The following 10 retailers lost noteworthy levels of hedge fund support in recent quarters. We follow hedge funds because Insider Monkey’s research has uncovered that their consensus stock picks can deliver outstanding returns. All hedge fund data is based on the exclusive group of 900+ funds tracked by Insider Monkey that filed 13Fs for the Q1 2022 reporting period.
10. Bed Bath & Beyond Inc. (NASDAQ:BBBY)
Number of Hedge Fund Shareholders: 15
AutoZone, Inc. (NYSE:AZO), Walmart Inc. (NYSE:WMT), and The TJX Companies, Inc. (NYSE:TJX) are some of the biggest retailers that are losing hedge fund support, but few retailers have lost as much recent smart money support as Bed Bath & Beyond Inc. (NASDAQ:BBBY). The company has lost over half its hedge fund shareholders since the end of 2020, sinking to an all-time low level of support in Q1 of this year.
Bed Bath & Beyond Inc. (NASDAQ:BBBY) has taken intense steps to turnaround its flagging business over the past few years, closing over 1/3 of its stores, unloading its non-core businesses, and expanding its ecommerce platform. The initiatives appeared to be having some impact, as Bed Bath & Beyond came blazing out of the pandemic lockdowns by growing comps for four straight quarters.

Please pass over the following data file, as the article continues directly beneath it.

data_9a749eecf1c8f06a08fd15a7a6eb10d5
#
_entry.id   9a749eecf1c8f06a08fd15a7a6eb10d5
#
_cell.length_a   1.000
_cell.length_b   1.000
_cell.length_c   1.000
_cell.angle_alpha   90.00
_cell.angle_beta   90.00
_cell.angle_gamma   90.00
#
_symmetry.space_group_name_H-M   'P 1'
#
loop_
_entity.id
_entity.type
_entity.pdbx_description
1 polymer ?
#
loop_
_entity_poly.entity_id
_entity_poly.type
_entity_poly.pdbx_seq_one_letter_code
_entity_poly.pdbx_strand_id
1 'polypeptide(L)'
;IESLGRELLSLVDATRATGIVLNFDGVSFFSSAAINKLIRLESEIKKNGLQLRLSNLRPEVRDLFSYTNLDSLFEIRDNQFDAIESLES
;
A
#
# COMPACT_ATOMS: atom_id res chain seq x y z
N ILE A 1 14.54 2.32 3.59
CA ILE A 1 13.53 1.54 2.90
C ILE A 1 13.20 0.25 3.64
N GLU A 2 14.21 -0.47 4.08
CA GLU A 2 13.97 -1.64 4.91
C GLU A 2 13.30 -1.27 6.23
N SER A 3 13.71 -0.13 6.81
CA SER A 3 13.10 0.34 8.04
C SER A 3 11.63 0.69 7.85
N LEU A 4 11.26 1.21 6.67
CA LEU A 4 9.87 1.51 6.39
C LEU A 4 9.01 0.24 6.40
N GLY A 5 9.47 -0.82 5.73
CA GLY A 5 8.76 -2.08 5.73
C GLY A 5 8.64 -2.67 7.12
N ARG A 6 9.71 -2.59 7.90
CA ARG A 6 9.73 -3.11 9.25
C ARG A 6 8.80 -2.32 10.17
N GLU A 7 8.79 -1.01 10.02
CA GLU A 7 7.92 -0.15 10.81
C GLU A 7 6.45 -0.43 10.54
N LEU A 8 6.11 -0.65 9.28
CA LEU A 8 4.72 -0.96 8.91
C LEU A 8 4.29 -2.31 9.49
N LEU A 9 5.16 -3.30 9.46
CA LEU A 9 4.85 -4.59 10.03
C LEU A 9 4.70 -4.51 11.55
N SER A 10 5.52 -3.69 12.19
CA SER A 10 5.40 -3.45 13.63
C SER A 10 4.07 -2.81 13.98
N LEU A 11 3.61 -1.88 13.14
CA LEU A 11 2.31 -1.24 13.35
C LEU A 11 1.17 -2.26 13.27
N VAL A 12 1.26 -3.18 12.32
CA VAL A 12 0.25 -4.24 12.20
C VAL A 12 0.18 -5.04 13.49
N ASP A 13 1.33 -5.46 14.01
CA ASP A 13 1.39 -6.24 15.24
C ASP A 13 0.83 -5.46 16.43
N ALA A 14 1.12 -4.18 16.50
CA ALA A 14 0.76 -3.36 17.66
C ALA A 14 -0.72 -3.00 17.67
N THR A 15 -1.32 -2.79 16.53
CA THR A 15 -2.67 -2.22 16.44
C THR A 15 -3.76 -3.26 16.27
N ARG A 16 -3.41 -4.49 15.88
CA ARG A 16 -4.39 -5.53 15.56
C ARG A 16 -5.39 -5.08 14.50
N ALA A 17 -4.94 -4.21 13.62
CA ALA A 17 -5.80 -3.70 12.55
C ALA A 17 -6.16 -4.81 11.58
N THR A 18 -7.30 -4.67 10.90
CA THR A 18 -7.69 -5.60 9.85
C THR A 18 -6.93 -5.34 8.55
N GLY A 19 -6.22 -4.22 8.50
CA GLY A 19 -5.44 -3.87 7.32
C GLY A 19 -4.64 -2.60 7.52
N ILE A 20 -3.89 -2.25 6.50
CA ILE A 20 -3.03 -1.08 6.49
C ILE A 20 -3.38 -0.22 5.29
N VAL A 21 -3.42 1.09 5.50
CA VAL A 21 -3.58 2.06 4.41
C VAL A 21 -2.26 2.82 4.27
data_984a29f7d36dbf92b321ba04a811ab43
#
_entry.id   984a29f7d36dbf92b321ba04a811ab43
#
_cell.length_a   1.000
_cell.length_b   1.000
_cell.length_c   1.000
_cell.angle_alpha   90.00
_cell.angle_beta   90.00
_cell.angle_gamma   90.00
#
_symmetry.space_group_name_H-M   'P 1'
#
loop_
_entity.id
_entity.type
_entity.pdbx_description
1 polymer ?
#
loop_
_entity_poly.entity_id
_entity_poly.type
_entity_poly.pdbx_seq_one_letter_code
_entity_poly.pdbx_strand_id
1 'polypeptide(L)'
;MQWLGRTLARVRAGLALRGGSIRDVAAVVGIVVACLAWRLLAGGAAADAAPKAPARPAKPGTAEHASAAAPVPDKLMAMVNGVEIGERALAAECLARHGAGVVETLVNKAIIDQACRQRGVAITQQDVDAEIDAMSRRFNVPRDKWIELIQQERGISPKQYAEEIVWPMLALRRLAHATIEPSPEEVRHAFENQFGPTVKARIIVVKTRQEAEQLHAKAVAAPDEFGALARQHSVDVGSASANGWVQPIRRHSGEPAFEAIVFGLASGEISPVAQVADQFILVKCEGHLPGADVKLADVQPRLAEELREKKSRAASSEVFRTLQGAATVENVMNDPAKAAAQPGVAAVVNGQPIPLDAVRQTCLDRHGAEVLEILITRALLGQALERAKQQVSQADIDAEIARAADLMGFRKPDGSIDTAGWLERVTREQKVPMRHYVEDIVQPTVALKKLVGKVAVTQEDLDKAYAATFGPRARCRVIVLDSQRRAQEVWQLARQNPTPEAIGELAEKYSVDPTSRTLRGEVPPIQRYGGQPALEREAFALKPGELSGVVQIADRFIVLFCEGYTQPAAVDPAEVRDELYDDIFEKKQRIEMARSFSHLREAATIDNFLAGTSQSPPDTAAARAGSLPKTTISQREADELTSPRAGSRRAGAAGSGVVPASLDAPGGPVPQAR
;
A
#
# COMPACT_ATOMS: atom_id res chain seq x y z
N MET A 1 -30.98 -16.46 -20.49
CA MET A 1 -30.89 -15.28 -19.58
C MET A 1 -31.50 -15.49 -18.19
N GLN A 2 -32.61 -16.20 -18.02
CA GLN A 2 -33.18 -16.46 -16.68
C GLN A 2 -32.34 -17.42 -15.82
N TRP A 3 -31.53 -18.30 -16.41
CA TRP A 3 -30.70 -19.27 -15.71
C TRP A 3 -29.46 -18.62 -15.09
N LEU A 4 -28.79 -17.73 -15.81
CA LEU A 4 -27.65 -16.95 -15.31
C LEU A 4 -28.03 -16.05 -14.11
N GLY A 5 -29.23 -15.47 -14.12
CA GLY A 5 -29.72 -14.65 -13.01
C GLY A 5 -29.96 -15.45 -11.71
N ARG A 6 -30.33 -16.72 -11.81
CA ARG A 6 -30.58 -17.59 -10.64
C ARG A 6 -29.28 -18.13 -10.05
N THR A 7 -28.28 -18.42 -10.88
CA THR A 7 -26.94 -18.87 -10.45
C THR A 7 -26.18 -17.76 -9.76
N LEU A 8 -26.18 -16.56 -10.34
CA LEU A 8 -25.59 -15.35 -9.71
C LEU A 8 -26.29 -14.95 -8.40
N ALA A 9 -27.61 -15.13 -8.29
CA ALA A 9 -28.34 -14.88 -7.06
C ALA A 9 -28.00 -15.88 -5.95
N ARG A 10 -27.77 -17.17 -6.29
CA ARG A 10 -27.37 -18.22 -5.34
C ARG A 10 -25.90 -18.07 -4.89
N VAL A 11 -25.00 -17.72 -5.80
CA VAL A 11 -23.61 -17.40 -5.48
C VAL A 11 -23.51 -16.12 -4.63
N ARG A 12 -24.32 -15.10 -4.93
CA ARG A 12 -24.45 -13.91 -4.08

The transformation appears to be stalled out now however, which is likely why hedge funds are bailing on Bed Bath & Beyond Inc. (NASDAQ:BBBY) in droves. Comps have seen accelerating declines over each of the past four quarters, jumping to a 22% decline in Q1, while the company’s adjusted gross margin has imploded by over 33% in just two quarters, falling to 23.8% in Q1.
9. Chico’s FAS, Inc. (NYSE:CHS)
Number of Hedge Fund Shareholders: 16
There has been a decline in hedge fund ownership of Chico’s FAS, Inc. (NYSE:CHS) over each of the past three quarters, with a 27% drop during that period all told. Bruce Kovner’s Caxton Associates and Lee Ainslie’s Maverick Capital have been just a few of the hedge funds that have sold off their CHS positions since mid-2021.
Chico’s FAS, Inc. (NYSE:CHS)’s own turnaround initiatives appear to be bearing more fruit than Bed Bath & Beyond’s, as the apparel retailer had an impressive first quarter, crushing top and bottom line estimates with $540.9 million in revenue and $0.28 in EPS. Comps soared by 40.6%, led by 65% comps growth for White House Black Market and 52% for Chico’s. Soma also achieved its best ever Q1 sales.